Saturday 16 February 2013

Charpentier's Medea at ENO, or, The Wait for a Hit Continues

English National Opera last had a hit by my reckoning exactly a year ago with John Adams's Death of Klinghoffer (there have been a couple of strong shows musically since, but nothing which ticked every box). Recent announcements of nearly £2.2million losses in the last financial year have demonstrated how badly they are in need of another one. On paper this was the best bet of this season's new productions for starting to reverse this situation. McVicar is one of the best opera directors currently working, who rarely succumbs to the kind of symbolic nonsense and ineffective management of personnel so beloved by so many. Sarah Connolly is one of the reigning mezzo-sopranos. Yet I did wonder even then about the wisdom of giving this work its British stage premiere, and I'm afraid I didn't feel the decision was justified.

As usual, let's start with the positives. There is some very good singing. Sarah Connolly gives a typically strong performance, though I didn't find her as commanding here as on other occasions. She is well supported by Roderick Williams's Orontes, Katherine Manley's Creusa and Brindley Sherratt's Creon. There is also one lovely McVicar directorial touch. In her few brief scenes, he turns Aoife O'Sullivan's Cleonis into a beautifully done timid, mousy lady-in-waiting (who quite frankly I would have taken out on the dance floor, providing she could put up with having her feet trodden on, in preference to either the dangerously barking Medea or the arrogant princess).

But, I'm afraid these positive elements are outweighed by the negatives. The big one from a performance point of view is Jeffrey Francis's Jason. Astute observers of the plot may notice that Jason is supposed to be irresistible to the leading women – Medea indeed is prepared to kill just about everybody else of any consequence in order to keep hold of him. Now it is true that Francis is not helped by costuming that appears designed to make him look as if he's old enough to be Orontes's father, but his acting doesn't help either – he just has no charisma. As a result I really couldn't see why anybody, and particularly any woman would waste their energies upon him. A ringing vocal performance would have helped too. Francis is passable in the role, but it isn't an exciting voice.

The second problem is McVicar's production. This is also passable, but like other aspects of the evening rather uninspired. He's updated this Greek tragedy to what looked to me like World War II. I can't really see why he bothered – it doesn't add anything. There are lots of opening and closing doors, and a surprising amount of busyness with moveable bits of furniture, map tables and gurneys all of which suggests that McVicar had an unusual lack of faith in the music to keep us occupied (and if that was the case I can't say that I blame him). There's also quite a bit of random wandering about by the principals and broadly speaking an absence of that physical tension which McVicar is often so adept at creating.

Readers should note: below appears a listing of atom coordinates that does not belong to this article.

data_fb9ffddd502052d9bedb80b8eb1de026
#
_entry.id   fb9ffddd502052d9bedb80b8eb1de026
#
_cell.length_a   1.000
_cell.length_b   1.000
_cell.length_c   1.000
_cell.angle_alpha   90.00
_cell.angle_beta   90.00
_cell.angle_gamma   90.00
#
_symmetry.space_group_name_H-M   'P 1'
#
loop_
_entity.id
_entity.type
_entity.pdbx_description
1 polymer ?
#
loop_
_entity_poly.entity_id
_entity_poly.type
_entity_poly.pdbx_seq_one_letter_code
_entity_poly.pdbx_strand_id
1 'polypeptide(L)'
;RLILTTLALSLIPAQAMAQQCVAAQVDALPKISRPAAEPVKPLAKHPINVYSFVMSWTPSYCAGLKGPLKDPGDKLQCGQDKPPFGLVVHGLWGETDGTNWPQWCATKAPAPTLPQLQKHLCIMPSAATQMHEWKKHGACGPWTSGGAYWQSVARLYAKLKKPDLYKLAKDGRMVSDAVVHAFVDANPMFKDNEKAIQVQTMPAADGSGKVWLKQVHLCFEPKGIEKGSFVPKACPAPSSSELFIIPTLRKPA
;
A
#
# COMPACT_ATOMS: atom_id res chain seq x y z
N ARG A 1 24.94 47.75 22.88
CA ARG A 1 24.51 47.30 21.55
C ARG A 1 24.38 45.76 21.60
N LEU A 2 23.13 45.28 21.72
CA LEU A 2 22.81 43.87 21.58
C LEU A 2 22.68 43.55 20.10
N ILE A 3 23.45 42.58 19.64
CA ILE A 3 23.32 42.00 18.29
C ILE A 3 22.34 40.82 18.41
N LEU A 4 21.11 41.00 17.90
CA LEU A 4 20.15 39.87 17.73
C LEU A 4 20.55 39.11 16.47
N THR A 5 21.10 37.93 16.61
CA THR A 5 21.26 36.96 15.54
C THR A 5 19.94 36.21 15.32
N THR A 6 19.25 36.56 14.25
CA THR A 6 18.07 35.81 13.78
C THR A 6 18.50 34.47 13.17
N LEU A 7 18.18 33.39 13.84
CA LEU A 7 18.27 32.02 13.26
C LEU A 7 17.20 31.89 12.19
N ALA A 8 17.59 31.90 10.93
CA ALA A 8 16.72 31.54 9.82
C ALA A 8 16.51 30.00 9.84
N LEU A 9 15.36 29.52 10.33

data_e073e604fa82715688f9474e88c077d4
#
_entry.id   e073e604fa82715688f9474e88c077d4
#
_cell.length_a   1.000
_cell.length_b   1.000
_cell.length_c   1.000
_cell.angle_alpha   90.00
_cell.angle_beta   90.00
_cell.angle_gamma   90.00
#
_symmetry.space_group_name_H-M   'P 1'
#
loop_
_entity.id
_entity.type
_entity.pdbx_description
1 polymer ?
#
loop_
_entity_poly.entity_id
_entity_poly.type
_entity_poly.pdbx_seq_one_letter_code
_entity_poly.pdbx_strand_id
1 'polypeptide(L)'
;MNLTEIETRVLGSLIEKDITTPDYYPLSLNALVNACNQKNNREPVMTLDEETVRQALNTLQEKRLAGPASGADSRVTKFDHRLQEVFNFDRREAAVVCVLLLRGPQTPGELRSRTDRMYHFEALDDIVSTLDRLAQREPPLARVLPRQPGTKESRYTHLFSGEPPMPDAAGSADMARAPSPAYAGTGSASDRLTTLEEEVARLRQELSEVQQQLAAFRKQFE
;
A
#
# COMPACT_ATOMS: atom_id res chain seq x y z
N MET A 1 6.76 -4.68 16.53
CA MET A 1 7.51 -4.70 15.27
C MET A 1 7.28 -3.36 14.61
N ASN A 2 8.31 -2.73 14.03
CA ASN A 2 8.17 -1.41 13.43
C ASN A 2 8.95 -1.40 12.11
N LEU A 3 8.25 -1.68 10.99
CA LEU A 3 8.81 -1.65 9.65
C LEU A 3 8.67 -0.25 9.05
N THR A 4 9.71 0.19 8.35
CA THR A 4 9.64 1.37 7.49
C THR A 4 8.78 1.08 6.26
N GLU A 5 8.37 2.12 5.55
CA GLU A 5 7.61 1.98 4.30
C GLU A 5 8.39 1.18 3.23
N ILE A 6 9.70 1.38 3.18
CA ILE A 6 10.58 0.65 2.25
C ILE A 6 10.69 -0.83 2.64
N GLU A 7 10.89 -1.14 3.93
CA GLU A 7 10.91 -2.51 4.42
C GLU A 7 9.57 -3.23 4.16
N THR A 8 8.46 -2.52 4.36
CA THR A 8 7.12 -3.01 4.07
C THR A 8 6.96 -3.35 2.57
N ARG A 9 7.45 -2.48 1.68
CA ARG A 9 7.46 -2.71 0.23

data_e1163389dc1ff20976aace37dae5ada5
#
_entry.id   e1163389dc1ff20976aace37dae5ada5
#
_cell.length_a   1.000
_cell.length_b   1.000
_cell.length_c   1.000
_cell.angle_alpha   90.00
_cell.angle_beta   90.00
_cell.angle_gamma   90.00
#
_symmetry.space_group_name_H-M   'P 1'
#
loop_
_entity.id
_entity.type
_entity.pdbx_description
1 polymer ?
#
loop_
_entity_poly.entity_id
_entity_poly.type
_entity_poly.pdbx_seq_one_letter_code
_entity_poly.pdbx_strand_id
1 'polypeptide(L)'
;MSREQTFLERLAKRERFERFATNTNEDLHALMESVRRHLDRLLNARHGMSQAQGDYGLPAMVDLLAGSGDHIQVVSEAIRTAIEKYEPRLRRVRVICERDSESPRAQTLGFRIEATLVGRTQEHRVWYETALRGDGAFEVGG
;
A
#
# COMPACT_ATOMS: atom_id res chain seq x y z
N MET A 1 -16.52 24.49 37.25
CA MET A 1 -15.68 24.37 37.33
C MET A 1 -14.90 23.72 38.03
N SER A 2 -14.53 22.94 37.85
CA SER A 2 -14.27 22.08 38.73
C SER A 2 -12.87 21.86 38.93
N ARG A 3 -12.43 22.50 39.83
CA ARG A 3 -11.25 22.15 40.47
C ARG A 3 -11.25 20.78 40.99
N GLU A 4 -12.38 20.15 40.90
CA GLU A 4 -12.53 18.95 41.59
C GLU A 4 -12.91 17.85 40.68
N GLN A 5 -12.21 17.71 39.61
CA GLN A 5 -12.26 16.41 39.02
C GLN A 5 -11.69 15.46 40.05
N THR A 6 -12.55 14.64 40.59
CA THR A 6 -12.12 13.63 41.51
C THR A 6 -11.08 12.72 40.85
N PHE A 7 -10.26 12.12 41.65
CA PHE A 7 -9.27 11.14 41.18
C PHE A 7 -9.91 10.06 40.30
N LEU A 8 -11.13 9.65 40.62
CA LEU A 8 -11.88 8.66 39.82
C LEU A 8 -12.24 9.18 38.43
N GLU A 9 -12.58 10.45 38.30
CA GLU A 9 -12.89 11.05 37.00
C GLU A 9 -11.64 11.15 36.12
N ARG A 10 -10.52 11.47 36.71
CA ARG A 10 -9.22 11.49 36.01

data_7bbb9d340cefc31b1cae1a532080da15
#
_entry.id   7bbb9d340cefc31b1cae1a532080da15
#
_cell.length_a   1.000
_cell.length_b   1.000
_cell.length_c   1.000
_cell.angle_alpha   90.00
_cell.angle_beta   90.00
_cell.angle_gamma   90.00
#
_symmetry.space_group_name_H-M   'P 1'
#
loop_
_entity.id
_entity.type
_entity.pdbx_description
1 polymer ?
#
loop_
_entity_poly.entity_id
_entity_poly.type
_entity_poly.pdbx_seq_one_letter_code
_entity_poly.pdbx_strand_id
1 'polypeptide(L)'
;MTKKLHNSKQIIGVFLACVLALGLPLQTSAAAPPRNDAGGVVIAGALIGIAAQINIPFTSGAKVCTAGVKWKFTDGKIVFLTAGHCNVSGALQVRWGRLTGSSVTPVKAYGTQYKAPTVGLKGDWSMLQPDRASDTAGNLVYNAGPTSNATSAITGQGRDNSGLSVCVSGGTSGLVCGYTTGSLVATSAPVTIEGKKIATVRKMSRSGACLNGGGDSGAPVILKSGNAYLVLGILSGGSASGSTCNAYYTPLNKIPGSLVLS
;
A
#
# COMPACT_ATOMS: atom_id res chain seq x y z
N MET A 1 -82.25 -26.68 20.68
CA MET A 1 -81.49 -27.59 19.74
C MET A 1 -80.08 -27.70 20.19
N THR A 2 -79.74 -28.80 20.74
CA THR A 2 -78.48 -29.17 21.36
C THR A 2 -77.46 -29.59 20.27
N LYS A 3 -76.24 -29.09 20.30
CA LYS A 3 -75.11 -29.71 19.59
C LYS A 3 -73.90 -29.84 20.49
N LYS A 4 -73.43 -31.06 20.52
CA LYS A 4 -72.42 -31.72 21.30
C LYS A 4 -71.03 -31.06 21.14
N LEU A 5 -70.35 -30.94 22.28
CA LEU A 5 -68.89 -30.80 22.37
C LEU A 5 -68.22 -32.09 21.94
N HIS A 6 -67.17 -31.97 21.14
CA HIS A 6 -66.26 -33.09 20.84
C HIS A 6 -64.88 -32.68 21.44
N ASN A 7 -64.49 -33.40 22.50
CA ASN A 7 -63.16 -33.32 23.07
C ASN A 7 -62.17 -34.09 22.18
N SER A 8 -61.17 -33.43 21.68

Then there's Lynne Page's choreography. Again she's done other work which enormously impressed me – most notably the Menier's superb La cage aux folles revival. As with McVicar, it isn't that the choreography is bad but it was one of those occasions where I felt a disjunction with the music, and where generally it wasn't reinforcing emotion or plot but just passing the time.

In the pit, once again, was Christian Curnyn with what I assume was a slimmed down ENO Orchestra augmented with some period specialists. I haven't been a particular fan of Curnyn up to now, and I'm afraid this evening didn't change my mind. The score may have contributed to the general lack of that crucial feeling of drama, but it seemed to me also as if Curnyn was either plodding or rushing. There were a few occasions when the speed from the pit seemed faster than soloists were comfortable with.

And finally there's the work itself. This is my second Charpentier opera. The first was David et Jonathas at the Edinburgh Festival last year with Les Arts Florissants and William Christie. As I said in my review I was, to my own surprise, rather moved by that performance. As a score this had lovely moments, and long quarters of an hour (perhaps I should have had a drink in one of the intervals). I came away feeling that, once again, ENO has spent resources on a work which is deservedly neglected.

Overall then, it was another uninspiring evening at the Coliseum which left me emotionally cold. The wait for a hit continues.


Anonymous said...

I thought that far from being unispiring, this was a wonderful evening. You have an opposite view. That's fine. But I do take issue with you declaring this not a hit. That certainly did not seem to be a view shared by the great majority of the audience, nor by the critics. The Independent critic declared it the 'most brilliant show to have graced the Coliseum in years' in his 5 star review and nearly all the other main paper and online reviews were 4 or 5 star. Stars are not everything but they might be a somewhat better indicator of a "hit" than the judgement of one independent blogger?

Finn Pollard said...

@Anonymous - the mainstream press have their view, I have mine. I quite concede I'm in a minority of critics in thinking that it isn't a hit. It seems to me "hit" can be defined two ways - a) is it a hit with critics individually - clearly the balance of opinion is against me on this, though that doesn't mean I should abandon my view (which was published before most of the mainstream press had published theirs). b) is it a hit with the public? - the number of still unsold tickets and the fact that Stalls seats are expected to be on sale at the TKTS booth at the usual massive discount tomorrow suggests that the extent to which that is the case remains debatable.

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